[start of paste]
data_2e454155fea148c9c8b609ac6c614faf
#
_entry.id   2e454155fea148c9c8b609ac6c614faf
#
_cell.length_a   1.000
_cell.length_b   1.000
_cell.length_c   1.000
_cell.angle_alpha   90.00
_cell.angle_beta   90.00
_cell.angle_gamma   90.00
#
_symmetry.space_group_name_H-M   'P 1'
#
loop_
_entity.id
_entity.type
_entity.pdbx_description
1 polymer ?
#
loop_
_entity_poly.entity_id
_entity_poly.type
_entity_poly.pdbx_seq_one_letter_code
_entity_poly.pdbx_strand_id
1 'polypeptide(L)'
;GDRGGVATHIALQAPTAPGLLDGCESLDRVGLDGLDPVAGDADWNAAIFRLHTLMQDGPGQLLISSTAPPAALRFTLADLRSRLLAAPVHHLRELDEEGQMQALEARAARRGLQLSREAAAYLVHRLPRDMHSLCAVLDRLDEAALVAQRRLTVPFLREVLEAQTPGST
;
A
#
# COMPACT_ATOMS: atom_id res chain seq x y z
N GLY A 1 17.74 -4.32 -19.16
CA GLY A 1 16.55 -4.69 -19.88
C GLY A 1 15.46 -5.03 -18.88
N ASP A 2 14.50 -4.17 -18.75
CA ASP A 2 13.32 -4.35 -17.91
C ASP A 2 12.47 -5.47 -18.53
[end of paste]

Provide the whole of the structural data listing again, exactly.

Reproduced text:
data_2e454155fea148c9c8b609ac6c614faf
#
_entry.id   2e454155fea148c9c8b609ac6c614faf
#
_cell.length_a   1.000
_cell.length_b   1.000
_cell.length_c   1.000
_cell.angle_alpha   90.00
_cell.angle_beta   90.00
_cell.angle_gamma   90.00
#
_symmetry.space_group_name_H-M   'P 1'
#
loop_
_entity.id
_entity.type
_entity.pdbx_description
1 polymer ?
#
loop_
_entity_poly.entity_id
_entity_poly.type
_entity_poly.pdbx_seq_one_letter_code
_entity_poly.pdbx_strand_id
1 'polypeptide(L)'
;GDRGGVATHIALQAPTAPGLLDGCESLDRVGLDGLDPVAGDADWNAAIFRLHTLMQDGPGQLLISSTAPPAALRFTLADLRSRLLAAPVHHLRELDEEGQMQALEARAARRGLQLSREAAAYLVHRLPRDMHSLCAVLDRLDEAALVAQRRLTVPFLREVLEAQTPGST
;
A
#
# COMPACT_ATOMS: atom_id res chain seq x y z
N GLY A 1 17.74 -4.32 -19.16
CA GLY A 1 16.55 -4.69 -19.88
C GLY A 1 15.46 -5.03 -18.88
N ASP A 2 14.50 -4.17 -18.75
CA ASP A 2 13.32 -4.35 -17.91
C ASP A 2 12.47 -5.47 -18.53